Welcome to the Daily 5, our "Foolish" look at the business news you can use (kinda).
The SEC has spoken. No more shorting of Fannie Mae (NYSE: FNM ) and Freddie Mac (NYSE: FRE ) . Or, for that matter, Merrill Lynch (NYSE: MER ) , Morgan Stanley (NYSE: MS ) , JPMorgan Chase (NYSE: JPM ) , Goldman Sachs (NYSE: GS ) , or 13 other firms.
Wait ... Goldman-freaking-Sachs -- the broker that's come just short of telling investors to sell the entire banking sector? Ah, irony. (Sigh.)
But we digress. SEC Chairman Christopher Cox says his agency will limit shorting of liquidity-dependent financials for at least 30 days. Here are five reasons why he and his agents are acting now. Drum roll, please:
5. Everybody knows that adding "unlawful manipulation through 'naked' short selling" is the way to boost your press release's Web search ranking.
4. Because it's just not fair beating up on Aunt Fannie -- with her delicate constitution and all.
3. Because the agency was shocked -- SHOCKED -- at the possibility that there might be some Wall Street professionals out there who deliberately (yes, deliberately!) game the system to work to their advantage. (The nerve!)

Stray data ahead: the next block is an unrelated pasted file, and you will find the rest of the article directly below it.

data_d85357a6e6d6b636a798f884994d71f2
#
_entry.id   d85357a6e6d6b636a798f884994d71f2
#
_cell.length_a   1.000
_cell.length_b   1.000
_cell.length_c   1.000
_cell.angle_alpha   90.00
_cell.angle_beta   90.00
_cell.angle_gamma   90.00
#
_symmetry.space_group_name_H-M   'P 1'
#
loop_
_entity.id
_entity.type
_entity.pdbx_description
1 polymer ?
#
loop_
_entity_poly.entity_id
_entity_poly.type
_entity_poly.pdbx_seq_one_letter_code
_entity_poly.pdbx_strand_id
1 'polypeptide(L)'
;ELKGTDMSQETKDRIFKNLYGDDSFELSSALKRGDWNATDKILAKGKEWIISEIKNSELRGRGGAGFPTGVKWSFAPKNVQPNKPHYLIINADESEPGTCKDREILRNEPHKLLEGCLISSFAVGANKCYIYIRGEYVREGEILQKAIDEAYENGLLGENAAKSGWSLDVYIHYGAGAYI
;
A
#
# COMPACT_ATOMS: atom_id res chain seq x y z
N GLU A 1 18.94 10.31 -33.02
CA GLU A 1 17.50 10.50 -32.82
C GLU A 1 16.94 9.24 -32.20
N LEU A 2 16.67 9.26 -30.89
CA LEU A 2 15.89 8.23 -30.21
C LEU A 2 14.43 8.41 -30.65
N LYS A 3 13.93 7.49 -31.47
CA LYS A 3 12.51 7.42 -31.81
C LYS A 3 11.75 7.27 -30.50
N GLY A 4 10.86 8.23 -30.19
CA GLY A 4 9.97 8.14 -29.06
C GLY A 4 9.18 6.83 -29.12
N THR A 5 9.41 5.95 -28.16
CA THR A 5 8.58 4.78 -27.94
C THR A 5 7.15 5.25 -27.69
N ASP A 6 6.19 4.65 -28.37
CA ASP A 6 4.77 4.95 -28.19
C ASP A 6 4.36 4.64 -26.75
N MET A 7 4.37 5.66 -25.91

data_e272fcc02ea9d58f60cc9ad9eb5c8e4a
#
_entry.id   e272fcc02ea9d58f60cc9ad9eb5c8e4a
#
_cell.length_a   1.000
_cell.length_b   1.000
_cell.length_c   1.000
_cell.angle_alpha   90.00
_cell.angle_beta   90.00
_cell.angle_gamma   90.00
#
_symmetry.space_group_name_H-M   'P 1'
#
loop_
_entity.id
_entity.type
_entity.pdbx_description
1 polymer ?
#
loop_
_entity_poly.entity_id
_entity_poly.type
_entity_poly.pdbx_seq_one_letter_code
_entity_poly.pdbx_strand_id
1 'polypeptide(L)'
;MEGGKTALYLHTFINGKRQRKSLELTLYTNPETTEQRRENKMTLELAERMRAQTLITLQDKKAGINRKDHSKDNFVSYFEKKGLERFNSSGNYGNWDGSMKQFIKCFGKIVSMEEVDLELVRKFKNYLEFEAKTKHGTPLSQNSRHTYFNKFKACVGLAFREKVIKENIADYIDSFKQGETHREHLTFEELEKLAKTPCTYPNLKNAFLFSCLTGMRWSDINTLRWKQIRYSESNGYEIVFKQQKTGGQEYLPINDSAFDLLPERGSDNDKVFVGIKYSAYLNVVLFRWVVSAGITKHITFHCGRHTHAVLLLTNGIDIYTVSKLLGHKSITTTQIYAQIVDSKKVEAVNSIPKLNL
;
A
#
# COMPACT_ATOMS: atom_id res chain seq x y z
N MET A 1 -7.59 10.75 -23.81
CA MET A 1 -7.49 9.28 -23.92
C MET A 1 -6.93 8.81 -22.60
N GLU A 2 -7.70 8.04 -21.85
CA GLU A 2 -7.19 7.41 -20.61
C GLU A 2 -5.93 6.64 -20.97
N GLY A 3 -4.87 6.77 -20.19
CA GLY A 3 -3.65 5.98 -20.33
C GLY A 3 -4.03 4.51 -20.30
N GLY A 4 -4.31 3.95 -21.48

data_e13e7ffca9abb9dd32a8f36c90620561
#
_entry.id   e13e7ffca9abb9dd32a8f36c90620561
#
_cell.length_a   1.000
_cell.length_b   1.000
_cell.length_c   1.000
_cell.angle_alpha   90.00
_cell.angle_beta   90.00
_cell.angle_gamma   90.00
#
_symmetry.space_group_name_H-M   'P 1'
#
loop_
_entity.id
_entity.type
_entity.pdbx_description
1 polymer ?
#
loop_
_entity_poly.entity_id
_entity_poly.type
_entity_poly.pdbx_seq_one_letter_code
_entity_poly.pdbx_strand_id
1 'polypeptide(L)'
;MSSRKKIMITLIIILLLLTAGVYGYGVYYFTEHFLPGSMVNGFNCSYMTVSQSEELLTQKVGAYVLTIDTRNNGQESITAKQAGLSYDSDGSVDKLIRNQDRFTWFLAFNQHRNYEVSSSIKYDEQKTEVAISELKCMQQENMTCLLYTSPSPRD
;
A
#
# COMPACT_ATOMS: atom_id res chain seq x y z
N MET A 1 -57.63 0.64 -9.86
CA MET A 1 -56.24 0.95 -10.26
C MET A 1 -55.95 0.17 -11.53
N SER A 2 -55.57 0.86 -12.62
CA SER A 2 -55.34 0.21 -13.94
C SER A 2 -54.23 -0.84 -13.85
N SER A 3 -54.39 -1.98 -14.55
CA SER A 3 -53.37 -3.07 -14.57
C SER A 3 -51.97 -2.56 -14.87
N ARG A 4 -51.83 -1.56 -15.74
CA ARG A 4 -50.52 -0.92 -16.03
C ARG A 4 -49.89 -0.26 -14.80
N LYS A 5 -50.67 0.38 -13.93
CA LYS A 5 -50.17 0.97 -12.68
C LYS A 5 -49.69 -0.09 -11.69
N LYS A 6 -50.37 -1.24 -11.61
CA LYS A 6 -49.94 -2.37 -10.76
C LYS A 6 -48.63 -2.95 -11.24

2. Staffers have an agency "teamwork-building" outing planned for August and need to wrap up the whole "U.S. economic mess" thing before then.
And the No. 1 reason the SEC is cracking down on short sellers now ... Because juice boxes and time-outs weren't working any more.
No one likes to own a stock that's under attack. But is the remedy to sharply limit shorting, as blaring headlines in The Wall Street Journal and elsewhere suggest? We don't think so. How about, instead, we apply simple logic to the problem, as Chairman Cox did? Cover every short sale with a known, and available, borrowed position -- no shares, no short.
See anything we missed? Have a different take? Post your thoughts in the comments box below. And then, when you're done, get your clicks with related Foolishness: